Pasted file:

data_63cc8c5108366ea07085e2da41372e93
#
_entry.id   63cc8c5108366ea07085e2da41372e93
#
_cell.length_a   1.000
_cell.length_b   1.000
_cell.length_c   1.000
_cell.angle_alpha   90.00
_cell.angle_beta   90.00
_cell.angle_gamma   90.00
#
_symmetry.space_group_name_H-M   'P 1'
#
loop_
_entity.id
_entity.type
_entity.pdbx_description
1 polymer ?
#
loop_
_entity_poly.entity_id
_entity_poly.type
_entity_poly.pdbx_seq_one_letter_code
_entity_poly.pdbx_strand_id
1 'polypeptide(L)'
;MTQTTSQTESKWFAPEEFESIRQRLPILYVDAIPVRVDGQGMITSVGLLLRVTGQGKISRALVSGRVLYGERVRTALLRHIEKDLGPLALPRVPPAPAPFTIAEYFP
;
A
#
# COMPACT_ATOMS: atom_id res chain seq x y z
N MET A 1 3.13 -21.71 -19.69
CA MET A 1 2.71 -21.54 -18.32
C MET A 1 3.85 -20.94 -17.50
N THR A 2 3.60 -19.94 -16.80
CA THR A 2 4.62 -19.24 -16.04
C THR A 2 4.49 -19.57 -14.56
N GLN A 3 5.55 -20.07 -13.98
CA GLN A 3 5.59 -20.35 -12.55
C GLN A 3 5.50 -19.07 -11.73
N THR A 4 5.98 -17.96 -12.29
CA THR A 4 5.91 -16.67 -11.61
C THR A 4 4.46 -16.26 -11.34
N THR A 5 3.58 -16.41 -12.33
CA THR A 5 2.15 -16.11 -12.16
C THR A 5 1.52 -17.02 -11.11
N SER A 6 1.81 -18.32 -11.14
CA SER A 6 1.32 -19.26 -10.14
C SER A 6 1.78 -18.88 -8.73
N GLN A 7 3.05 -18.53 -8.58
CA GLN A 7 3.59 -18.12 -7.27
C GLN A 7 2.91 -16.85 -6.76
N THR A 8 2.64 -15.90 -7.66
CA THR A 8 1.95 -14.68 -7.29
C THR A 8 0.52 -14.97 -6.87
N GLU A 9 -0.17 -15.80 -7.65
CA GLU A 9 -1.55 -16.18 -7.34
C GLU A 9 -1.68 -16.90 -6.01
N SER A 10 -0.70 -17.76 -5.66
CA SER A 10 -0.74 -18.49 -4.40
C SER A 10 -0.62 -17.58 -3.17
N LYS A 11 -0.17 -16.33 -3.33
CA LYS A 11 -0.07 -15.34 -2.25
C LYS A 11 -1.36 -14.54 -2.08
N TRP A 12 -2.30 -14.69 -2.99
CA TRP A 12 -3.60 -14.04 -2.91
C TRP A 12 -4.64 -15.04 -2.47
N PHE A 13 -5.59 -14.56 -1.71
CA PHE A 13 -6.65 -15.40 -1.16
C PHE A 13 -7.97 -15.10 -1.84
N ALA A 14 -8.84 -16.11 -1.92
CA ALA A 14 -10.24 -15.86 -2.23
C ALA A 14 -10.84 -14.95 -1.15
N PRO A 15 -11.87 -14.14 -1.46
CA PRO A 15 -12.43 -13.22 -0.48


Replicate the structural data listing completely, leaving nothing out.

data_63cc8c5108366ea07085e2da41372e93
#
_entry.id   63cc8c5108366ea07085e2da41372e93
#
_cell.length_a   1.000
_cell.length_b   1.000
_cell.length_c   1.000
_cell.angle_alpha   90.00
_cell.angle_beta   90.00
_cell.angle_gamma   90.00
#
_symmetry.space_group_name_H-M   'P 1'
#
loop_
_entity.id
_entity.type
_entity.pdbx_description
1 polymer ?
#
loop_
_entity_poly.entity_id
_entity_poly.type
_entity_poly.pdbx_seq_one_letter_code
_entity_poly.pdbx_strand_id
1 'polypeptide(L)'
;MTQTTSQTESKWFAPEEFESIRQRLPILYVDAIPVRVDGQGMITSVGLLLRVTGQGKISRALVSGRVLYGERVRTALLRHIEKDLGPLALPRVPPAPAPFTIAEYFP
;
A
#
# COMPACT_ATOMS: atom_id res chain seq x y z
N MET A 1 3.13 -21.71 -19.69
CA MET A 1 2.71 -21.54 -18.32
C MET A 1 3.85 -20.94 -17.50
N THR A 2 3.60 -19.94 -16.80
CA THR A 2 4.62 -19.24 -16.04
C THR A 2 4.49 -19.57 -14.56
N GLN A 3 5.55 -20.07 -13.98
CA GLN A 3 5.59 -20.35 -12.55
C GLN A 3 5.50 -19.07 -11.73
N THR A 4 5.98 -17.96 -12.29
CA THR A 4 5.91 -16.67 -11.61
C THR A 4 4.46 -16.26 -11.34
N THR A 5 3.58 -16.41 -12.33
CA THR A 5 2.15 -16.11 -12.16
C THR A 5 1.52 -17.02 -11.11
N SER A 6 1.81 -18.32 -11.14
CA SER A 6 1.32 -19.26 -10.14
C SER A 6 1.78 -18.88 -8.73
N GLN A 7 3.05 -18.53 -8.58
CA GLN A 7 3.59 -18.12 -7.27
C GLN A 7 2.91 -16.85 -6.76
N THR A 8 2.64 -15.90 -7.66
CA THR A 8 1.95 -14.68 -7.29
C THR A 8 0.52 -14.97 -6.87
N GLU A 9 -0.17 -15.80 -7.65
CA GLU A 9 -1.55 -16.18 -7.34
C GLU A 9 -1.68 -16.90 -6.01
N SER A 10 -0.70 -17.76 -5.66
CA SER A 10 -0.74 -18.49 -4.40
C SER A 10 -0.62 -17.58 -3.17
N LYS A 11 -0.17 -16.33 -3.33
CA LYS A 11 -0.07 -15.34 -2.25
C LYS A 11 -1.36 -14.54 -2.08
N TRP A 12 -2.30 -14.69 -2.99
CA TRP A 12 -3.60 -14.04 -2.91
C TRP A 12 -4.64 -15.04 -2.47
N PHE A 13 -5.59 -14.56 -1.71
CA PHE A 13 -6.65 -15.40 -1.16
C PHE A 13 -7.97 -15.10 -1.84
N ALA A 14 -8.84 -16.11 -1.92
CA ALA A 14 -10.24 -15.86 -2.23
C ALA A 14 -10.84 -14.95 -1.15
N PRO A 15 -11.87 -14.14 -1.46
CA PRO A 15 -12.43 -13.22 -0.48